Oil prices surge to a 10-month high as Saudi Arabia and Russia extend supply limits. According to the Saudi Press Agency, Saudi Arabia expanded its voluntary 1 million barrel per day crude oil production reduction until Tuesday’s end of the year.
In October, November, and December, the reduction will bring Saudi crude output close to 9 million barrels per day; the situation will be reviewed monthly.
Riyadh initially implemented the one million barrel per day reduction in July and has since extended it monthly. Until the end of 2024, several OPEC members have voluntarily reduced their crude oil production by 1.66 million daily barrels.
Fellow heavyweight oil producer Russia — which heads the contingent joining OPEC nations in the OPEC+ coalition — also pledged to reduce exports by 500,000 barrels per day in August voluntarily and 300,000 barrels per day in September. According to the Kremlin, Russian Deputy Prime Minister Alexander Novak announced on Tuesday that Russia will extend its export reduction of 300,000 barrels per day until the end of December 2023 and will review the measure monthly.
The reductions are voluntary because they deviate from OPEC+’s official policy, which binds each nonexempt member to a portion of production quotas. OPEC Secretary-General Haitham al-Ghais has stated in the past that voluntary reductions outside of OPEC+ decisions do not indicate policy disagreements among alliance members.
At 2:13 p.m. London time, or 9:13 a.m. New York time, the ICE Brent futures contract for November delivery rose $1.07 per barrel to $90.07 per barrel, while WTI futures rose $1.40 per barrel to $86.95 per barrel.
Saudi Arabia confronts a tricky balancing act between reducing oil output and protecting its crude-dependent economy. Losses incurred by reducing production — and, indirectly, marketing volumes — may be partially mitigated by increases in Riyadh’s sale prices and the underlying global oil prices.
After languishing below $75 per barrel for the majority of the first half of the year, global futures prices increased by more than $10 per barrel during the summer, fueled by security concerns in OPEC member Gabon and the threat of disruption in the Gulf of Mexico as a result of Hurricane Idalia.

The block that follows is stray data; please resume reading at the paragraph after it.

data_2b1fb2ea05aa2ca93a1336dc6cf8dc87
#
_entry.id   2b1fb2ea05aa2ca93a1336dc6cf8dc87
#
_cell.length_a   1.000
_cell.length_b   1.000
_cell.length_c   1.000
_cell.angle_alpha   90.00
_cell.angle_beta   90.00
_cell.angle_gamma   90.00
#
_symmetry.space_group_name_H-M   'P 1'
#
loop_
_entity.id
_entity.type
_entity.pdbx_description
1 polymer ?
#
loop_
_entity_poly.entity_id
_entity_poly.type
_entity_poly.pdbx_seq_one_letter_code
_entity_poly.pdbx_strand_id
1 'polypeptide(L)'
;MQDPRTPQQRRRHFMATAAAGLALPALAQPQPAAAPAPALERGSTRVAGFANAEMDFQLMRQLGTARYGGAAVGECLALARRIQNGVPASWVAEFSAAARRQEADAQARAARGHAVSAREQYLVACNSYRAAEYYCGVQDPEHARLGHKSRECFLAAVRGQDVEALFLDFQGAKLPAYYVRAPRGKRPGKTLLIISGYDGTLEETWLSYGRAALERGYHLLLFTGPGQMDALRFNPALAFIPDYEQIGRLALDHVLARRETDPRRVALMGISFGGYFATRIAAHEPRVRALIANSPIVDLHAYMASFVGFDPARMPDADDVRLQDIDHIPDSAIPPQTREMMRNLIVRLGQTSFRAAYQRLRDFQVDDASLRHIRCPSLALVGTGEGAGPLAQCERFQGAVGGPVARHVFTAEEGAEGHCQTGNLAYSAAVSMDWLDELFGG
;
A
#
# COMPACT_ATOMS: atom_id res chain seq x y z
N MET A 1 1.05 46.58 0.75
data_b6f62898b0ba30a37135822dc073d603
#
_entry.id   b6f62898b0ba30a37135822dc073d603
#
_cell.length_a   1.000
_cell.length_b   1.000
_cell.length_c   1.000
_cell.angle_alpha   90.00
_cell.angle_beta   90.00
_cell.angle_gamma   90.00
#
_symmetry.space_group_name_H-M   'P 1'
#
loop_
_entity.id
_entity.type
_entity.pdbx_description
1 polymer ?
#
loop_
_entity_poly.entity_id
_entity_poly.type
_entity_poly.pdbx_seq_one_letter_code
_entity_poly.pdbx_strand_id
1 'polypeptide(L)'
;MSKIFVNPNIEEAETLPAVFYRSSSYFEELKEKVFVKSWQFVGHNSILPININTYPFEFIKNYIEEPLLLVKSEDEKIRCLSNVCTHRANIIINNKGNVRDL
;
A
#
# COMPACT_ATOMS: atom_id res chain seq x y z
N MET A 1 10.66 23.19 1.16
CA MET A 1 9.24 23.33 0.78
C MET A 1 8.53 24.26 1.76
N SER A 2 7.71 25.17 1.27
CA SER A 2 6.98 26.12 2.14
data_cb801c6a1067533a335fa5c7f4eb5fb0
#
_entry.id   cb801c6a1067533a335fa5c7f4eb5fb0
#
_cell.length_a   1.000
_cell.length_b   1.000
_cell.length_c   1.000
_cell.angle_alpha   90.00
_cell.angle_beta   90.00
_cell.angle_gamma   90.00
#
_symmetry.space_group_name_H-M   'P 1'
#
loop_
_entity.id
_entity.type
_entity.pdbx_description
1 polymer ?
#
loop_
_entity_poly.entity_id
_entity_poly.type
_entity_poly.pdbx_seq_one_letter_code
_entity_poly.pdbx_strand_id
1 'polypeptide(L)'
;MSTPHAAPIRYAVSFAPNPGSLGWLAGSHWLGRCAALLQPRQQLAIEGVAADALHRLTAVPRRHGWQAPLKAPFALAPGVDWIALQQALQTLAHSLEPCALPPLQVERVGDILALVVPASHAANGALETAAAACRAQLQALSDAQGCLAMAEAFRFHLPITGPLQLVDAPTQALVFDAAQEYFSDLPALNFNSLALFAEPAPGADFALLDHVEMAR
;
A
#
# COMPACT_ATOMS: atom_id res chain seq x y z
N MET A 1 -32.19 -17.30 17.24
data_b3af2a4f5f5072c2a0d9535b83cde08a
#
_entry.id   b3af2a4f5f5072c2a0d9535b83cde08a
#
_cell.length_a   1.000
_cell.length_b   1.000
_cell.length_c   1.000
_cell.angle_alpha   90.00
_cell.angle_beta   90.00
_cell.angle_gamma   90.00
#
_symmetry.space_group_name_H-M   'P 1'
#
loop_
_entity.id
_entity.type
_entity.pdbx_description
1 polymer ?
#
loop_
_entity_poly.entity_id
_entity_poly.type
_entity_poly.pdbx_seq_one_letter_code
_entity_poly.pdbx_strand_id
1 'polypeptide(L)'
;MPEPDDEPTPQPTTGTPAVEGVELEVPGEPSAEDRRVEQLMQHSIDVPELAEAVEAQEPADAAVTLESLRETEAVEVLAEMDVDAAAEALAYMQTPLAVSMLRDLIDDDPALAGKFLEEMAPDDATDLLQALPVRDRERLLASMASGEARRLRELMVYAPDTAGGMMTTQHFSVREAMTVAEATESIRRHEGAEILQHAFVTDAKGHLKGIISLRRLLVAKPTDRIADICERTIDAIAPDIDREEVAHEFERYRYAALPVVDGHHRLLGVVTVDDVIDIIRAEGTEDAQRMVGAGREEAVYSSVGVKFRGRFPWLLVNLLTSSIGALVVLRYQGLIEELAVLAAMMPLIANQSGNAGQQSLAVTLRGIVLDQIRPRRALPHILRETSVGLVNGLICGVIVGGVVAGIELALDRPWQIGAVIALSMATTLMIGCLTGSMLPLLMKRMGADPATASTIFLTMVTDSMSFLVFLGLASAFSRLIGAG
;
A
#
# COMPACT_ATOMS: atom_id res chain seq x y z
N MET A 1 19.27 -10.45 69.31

As demand recovers in China, the world’s largest crude importer, the International Energy Agency, based in Paris, anticipates a tightening supply in the second half of 2023.
Several so-called megaprojects designed to diversify Saudi Arabia’s economy rely on hydrocarbon revenues to be funded. In the second quarter of this year, Riyadh’s gross domestic product grew by 1.1% annually, compared to 3.8% in the first quarter and 11.2% in the same quarter of 2022. This is a decrease from 3.8% in the first quarter and 11.2% in the same quarter of 2022.
Saudi government authority Typically, Aramco sells petroleum oil through annual contracts that specify minimum volumes to be made available to customers. Aramco and its clients can agree to waive this requirement. Still, customers can insist on receiving their contracted books, forcing Saudi Arabia to reduce its dwindling stockpiles or increase production.
Also at stake is the possibility of ceding market share to Russia and Iran, which produce crude of comparable quality to Saudi Arabia and have predominantly directed their exports to China while offering steep discounts.
Iran’s oil minister, Javad Owji, stated in Google-translated remarks cited by state news agency IRNA in the middle of August that his country produced up to 3.19 million barrels per day despite ongoing U.S. sanctions that deprived Tehran of European and most Asian buyers.